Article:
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United States Department of Agriculture

Agricultural Research Service

Title: Practical Syntheses of Selected Insect Pheromones

Authors
item Petroski, Richard
item Cossé, Allard
item Bartelt, Robert
item Zilkowski, Bruce

Submitted to: Book Chapter
Publication Type: Peer Reviewed Journal
Publication Acceptance Date: June 14, 2004
Publication Date: July 11, 2005
Citation: Petroski, R.J., Cosse, A.A., Bartelt, R.J., Zilkowski, B.W. 2005. Practical syntheses of selected insect pheromones. In: Petroski, R.J., Tellez, M.R., Behle, R.W., editors. Semiochemicals in Pest and Weed Control. American Chemical Society, Washington, DC. p. 29-43.

Interpretive Summary: There is a continuing need to develop more efficient pest and weed control strategies. The use of insect pheromones has become an important part of the process because of cost savings and selectivity. Difficulties occur when the chemical synthesis of the pheromone substances is lengthy or expensive. This paper describes the use of standard methods to produce certain insect pheromones for agricultural use. These results are important to scientists, especially those in industry, because synthetic pathways must be capable of scale-up in order to be viable for commercial production.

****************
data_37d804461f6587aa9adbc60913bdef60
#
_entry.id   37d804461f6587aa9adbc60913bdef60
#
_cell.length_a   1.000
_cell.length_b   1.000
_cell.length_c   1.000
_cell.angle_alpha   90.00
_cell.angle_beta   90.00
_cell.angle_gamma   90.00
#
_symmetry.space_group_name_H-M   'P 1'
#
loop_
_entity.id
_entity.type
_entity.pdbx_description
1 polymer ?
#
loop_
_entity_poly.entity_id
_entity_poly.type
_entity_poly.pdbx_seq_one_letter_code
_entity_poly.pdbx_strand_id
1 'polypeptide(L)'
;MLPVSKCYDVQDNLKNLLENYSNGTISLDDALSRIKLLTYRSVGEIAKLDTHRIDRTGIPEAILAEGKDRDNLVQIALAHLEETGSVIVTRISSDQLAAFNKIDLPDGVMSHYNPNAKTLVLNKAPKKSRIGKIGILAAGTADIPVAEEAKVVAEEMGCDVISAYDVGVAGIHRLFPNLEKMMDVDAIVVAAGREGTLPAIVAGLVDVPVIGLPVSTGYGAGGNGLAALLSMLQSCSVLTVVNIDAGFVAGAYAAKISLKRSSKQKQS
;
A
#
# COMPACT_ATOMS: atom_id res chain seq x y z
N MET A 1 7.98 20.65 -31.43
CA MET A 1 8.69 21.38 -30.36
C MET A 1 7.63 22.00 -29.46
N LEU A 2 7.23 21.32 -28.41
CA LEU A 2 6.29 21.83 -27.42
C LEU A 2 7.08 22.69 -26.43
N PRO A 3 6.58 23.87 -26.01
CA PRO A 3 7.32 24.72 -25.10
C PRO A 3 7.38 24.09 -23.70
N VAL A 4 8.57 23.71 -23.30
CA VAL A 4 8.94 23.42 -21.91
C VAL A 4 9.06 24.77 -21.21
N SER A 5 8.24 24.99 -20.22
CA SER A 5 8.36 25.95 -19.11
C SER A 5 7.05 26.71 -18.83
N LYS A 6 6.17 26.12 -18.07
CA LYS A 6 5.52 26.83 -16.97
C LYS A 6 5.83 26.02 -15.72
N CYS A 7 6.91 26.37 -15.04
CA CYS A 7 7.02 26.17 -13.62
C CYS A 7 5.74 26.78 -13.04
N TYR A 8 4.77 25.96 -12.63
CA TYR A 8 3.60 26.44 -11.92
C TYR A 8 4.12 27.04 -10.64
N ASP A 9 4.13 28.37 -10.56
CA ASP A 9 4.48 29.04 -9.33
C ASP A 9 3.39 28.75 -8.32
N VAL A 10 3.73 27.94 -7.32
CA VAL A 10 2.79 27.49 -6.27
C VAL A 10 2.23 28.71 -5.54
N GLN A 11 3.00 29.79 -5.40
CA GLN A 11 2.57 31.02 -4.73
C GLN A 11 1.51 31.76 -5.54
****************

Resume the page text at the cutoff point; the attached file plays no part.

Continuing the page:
Technical Abstract: Practical examples of several insect pheromone syntheses are presented. Examples of key reactions in synthetic pathways include: kinetic versus thermodynamic control of cycloheptanone dimethylation (flea beetles), in situ oxidation/Wittig olefination (salt cedar leaf beetle), preparation of a 1,4-diol using a four-carbon homologating agent (currant stem girdler), preparation of trisubstituted alkenoic acids (cowpea weevil), and regiospecific epoxidation followed by cleavage of the epoxide to form a key aldehyde intermediate (cereal leaf beetle).

Last Modified: 9/10/2014
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